thinking theology

Harvest gratitude

This past week, I was chatting with someone about how, when I was a child, and for her, when she lived in England, there was a harvest festival, but not really an American style thanksgiving. I have been musing on why it is important to remember the harvest specifically. As I drive to beautiful downtown Fergus, I pass streams and rivulets, fields and grazing animals, farmers at work in the fields. It reminds me that I depend on the bounty of the earth for my life and I depend on the people who work on the earth for my sustenance. The animals must have pasture, the plants must be tended, the corn must be harvested. Everything is both labour intensive and also a living act of appreciation for the ground beneath our feet.

Most of us live in more urban settings now so it is a casual matter to lose our connection to the land and to the interconnectedness of all life. The eggs I eat used to be part of the body of a chicken. The meat I consume used to be a living creature like me. The grains and plants are bent to my need rather than the wisdom of their own being. We are one, and we are finally and inescapably, one organic whole.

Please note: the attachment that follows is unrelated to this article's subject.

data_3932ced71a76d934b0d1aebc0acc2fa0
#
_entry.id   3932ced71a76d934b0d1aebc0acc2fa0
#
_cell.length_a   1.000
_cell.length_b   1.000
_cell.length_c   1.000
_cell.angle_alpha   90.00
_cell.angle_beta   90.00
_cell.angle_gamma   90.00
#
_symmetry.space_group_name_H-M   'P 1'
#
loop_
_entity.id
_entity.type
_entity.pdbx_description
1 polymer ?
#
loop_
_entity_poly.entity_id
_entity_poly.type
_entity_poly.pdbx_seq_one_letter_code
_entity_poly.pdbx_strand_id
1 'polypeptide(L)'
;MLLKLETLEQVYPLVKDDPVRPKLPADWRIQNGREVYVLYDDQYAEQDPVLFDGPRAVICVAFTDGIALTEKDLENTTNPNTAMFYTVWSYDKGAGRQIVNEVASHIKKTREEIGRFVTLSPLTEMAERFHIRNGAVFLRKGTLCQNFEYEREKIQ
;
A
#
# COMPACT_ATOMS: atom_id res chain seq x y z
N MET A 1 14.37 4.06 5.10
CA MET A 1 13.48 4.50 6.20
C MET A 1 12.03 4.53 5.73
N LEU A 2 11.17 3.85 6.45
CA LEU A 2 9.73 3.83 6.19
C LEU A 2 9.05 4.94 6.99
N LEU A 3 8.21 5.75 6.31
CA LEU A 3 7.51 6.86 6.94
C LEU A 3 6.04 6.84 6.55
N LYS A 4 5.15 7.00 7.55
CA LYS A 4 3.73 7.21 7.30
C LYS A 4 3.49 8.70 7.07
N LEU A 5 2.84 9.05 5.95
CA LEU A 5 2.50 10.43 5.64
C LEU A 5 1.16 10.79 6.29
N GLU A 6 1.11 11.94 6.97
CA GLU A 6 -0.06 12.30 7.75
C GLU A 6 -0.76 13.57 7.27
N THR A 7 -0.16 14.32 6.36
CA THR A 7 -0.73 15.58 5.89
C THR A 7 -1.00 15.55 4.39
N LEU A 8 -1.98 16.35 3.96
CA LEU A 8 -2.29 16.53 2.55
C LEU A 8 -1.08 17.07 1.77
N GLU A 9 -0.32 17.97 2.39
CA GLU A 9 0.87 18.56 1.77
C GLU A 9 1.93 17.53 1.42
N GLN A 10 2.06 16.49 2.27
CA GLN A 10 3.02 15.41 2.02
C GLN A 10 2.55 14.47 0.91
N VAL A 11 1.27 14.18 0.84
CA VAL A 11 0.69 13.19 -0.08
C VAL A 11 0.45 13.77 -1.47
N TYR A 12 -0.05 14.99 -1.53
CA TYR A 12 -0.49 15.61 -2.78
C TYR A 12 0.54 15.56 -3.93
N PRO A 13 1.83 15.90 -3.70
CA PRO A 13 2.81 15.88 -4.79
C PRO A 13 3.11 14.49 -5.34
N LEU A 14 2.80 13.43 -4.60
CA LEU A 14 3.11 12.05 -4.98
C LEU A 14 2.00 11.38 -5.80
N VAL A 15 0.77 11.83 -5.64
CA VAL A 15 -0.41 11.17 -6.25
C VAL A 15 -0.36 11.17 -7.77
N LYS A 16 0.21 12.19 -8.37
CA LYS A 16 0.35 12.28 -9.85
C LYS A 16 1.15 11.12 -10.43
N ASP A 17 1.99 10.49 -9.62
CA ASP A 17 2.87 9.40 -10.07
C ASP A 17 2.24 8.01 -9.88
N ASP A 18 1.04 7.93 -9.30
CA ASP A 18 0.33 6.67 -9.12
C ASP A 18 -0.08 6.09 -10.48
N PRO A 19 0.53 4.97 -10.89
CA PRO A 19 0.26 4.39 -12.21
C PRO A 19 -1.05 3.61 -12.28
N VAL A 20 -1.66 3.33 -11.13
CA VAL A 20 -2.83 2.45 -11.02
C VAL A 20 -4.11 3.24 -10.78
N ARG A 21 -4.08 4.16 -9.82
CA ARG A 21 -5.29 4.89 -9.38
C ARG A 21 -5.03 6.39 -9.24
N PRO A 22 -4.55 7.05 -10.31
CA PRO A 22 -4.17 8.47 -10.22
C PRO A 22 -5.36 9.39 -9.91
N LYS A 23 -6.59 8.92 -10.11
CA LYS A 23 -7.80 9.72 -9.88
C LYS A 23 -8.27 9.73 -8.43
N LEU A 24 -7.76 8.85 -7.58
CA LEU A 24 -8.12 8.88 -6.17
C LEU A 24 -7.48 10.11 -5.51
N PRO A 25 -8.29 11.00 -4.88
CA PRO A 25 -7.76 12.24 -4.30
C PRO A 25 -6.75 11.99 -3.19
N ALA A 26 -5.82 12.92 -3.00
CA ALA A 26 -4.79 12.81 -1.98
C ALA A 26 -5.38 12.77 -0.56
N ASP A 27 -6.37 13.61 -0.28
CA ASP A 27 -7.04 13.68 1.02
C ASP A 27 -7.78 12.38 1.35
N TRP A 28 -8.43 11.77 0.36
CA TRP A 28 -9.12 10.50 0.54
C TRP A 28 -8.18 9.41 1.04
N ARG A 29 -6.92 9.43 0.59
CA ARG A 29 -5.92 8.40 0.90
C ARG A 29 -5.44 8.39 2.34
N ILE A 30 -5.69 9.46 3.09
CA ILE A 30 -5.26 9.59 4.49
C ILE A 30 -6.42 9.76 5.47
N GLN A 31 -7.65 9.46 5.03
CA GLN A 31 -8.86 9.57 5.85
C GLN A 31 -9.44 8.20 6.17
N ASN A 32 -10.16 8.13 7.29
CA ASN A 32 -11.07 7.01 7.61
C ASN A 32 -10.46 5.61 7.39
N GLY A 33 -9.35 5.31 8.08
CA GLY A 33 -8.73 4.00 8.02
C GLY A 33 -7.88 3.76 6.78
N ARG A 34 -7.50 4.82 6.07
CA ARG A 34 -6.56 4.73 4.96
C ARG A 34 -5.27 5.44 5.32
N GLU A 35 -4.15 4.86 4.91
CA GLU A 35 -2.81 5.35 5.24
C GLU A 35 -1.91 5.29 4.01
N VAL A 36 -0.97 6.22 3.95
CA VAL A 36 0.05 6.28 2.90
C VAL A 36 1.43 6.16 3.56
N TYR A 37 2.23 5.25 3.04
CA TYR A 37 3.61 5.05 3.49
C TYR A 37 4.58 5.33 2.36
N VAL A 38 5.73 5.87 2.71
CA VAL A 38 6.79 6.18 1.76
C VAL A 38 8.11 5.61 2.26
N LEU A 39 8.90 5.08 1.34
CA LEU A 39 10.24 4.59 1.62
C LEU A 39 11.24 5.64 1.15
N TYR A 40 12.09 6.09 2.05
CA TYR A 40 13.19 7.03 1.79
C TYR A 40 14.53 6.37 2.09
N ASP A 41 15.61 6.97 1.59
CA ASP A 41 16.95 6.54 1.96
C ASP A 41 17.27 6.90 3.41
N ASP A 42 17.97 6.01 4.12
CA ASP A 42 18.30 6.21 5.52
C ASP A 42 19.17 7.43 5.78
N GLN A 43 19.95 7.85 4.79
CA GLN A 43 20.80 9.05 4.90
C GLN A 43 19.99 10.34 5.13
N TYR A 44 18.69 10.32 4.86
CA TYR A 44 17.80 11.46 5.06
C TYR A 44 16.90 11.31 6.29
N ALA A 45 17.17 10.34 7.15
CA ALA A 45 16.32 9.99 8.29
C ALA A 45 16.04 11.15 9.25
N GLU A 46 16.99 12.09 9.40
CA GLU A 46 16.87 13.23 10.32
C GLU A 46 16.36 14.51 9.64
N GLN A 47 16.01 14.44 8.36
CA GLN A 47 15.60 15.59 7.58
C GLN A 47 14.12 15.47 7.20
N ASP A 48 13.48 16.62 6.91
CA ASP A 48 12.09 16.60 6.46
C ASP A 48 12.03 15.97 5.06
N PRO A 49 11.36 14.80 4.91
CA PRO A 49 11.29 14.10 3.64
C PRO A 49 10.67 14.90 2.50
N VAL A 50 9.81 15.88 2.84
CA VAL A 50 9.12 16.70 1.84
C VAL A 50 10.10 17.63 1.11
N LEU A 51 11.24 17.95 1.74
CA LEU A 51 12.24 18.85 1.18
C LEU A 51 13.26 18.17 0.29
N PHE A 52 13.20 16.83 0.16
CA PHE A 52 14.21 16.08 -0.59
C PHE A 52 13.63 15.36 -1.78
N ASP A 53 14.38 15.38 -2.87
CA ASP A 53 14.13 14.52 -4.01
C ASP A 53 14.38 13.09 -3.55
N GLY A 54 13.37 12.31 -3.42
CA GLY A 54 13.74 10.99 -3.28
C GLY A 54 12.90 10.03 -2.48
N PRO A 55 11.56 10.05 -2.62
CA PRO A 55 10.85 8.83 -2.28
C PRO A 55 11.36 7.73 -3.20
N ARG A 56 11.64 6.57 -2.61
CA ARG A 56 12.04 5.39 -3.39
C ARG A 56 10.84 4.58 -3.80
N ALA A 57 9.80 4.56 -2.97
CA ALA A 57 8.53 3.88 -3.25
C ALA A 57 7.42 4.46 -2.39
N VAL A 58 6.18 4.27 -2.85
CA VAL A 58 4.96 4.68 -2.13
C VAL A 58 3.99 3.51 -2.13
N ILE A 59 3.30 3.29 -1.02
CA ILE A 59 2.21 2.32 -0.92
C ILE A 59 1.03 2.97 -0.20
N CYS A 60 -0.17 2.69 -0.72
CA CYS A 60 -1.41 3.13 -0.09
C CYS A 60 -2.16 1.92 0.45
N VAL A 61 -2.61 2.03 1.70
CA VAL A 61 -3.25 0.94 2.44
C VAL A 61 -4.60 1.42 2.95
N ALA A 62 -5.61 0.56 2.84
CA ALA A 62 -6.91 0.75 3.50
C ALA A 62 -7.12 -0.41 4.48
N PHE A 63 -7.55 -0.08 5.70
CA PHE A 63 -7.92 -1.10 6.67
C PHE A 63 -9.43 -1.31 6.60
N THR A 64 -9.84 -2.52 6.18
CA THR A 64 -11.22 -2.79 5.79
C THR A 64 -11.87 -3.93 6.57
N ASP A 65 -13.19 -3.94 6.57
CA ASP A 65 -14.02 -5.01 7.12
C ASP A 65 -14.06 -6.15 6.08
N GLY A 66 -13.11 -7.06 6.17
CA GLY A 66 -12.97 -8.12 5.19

Jesus said, “ I am the vine and your are the branches,” and it is not only a metaphor for the spiritual life, but a reality. We are part of one creation. We are creatures in an organic being called the earth. And what weaves us together in love is the Maker who holds all life, seen and unseen, historic and not yet born, in one pulsating, breathing whole. We are made from the dust of exploding stars and yet we inhabit a particular moment in time and space.

Harvest festivals remind us that we are not gods, but intertwined equally with all life on this planet. It also reminds us that we have been invited to dream beyond the limitations of our minds and bodies. In that dreaming, we may share the wisdom of the Holy One who calls us into a shared imagination, a hushed awe, and a shout of ecstasy.

Giving thanks seems almost mundane compared to this rich panorama into which we are invited. And so today, smell the flowers, the bread, the food that has been prepared. Touch each other with love and appreciation for the beauty of the Maker as it radiates through our lives. Let us sink to our knees with wonder that this life is so full. As much as we feel blessed, may we be a blessing to others. When thank you isn’t enough, let us open our hearts to the Holy One who waits within to love us and lift us up.

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